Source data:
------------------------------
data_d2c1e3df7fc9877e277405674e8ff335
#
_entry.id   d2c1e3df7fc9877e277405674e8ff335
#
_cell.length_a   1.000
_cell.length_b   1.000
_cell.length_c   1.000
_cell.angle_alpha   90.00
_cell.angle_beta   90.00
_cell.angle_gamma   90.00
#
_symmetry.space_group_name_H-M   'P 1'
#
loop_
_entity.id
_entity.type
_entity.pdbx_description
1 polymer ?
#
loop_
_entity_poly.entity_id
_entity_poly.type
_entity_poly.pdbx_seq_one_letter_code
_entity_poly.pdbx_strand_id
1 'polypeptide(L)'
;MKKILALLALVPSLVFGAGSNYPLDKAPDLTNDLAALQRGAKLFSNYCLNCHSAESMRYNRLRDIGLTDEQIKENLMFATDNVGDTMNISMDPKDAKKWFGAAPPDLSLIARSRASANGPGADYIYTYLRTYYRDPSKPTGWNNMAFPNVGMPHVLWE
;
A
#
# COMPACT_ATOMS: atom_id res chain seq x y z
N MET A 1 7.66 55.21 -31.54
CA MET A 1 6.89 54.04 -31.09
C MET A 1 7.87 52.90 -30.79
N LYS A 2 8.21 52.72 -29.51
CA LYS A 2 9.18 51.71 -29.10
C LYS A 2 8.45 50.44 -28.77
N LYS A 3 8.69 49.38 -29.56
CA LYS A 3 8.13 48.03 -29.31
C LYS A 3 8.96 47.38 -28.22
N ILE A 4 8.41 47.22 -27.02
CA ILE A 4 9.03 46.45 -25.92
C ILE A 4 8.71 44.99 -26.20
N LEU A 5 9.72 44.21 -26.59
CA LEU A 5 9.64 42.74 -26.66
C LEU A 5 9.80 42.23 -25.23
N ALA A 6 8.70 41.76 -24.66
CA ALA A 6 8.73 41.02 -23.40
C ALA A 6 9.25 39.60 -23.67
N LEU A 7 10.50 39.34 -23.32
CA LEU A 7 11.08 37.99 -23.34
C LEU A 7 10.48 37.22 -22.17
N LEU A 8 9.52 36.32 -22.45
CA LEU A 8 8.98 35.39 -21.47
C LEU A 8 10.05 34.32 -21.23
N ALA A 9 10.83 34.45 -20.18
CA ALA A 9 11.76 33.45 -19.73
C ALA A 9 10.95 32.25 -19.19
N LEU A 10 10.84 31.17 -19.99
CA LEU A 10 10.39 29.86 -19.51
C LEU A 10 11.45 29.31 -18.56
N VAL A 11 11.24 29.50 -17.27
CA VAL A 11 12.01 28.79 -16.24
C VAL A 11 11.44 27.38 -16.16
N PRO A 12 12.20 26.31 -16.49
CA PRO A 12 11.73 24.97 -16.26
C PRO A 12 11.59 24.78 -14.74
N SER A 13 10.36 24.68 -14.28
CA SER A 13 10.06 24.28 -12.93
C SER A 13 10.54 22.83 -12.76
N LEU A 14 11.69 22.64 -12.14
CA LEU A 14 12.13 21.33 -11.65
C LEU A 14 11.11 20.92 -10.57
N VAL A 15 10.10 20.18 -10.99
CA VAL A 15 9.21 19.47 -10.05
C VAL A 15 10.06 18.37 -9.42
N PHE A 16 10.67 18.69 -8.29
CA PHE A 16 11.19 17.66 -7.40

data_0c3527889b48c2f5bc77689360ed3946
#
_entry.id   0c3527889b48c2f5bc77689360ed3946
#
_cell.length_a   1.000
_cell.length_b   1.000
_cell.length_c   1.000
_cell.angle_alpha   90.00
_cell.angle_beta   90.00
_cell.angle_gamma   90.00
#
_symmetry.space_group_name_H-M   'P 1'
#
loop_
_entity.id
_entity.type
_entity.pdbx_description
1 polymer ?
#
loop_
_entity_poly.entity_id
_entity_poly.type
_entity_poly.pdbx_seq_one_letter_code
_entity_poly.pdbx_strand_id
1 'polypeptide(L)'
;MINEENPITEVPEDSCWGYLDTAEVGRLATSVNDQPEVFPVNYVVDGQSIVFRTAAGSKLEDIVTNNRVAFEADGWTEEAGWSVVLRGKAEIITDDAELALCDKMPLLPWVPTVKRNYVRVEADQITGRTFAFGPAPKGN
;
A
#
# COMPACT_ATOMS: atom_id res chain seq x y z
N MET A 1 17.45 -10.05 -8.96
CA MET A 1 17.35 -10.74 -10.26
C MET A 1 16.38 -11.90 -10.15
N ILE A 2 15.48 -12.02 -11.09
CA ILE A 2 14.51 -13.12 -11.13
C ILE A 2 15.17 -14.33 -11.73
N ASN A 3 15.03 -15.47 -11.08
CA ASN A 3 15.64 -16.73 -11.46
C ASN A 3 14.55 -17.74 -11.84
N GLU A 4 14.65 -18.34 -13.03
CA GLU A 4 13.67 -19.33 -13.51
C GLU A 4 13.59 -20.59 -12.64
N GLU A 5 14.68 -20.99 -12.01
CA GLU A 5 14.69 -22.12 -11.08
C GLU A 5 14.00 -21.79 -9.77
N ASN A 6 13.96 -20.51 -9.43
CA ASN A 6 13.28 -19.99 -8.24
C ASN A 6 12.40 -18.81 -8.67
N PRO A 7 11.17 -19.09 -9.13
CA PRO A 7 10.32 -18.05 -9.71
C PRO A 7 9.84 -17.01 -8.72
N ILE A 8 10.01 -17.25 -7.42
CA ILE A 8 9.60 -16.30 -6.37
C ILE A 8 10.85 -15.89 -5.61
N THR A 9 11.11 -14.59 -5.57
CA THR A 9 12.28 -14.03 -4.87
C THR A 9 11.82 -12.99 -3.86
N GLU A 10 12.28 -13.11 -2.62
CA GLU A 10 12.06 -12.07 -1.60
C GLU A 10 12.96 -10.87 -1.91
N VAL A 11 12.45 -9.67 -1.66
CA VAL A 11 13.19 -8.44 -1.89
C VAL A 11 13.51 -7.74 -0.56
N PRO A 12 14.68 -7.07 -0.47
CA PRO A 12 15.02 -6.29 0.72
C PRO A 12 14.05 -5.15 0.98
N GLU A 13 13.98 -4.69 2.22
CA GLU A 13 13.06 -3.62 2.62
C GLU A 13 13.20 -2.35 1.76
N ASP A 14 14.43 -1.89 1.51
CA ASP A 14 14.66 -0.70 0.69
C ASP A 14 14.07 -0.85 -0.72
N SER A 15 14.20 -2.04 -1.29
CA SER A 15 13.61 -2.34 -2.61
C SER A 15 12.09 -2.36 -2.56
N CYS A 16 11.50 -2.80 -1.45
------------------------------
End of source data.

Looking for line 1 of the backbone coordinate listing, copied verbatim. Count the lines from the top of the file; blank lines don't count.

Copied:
data_d2c1e3df7fc9877e277405674e8ff335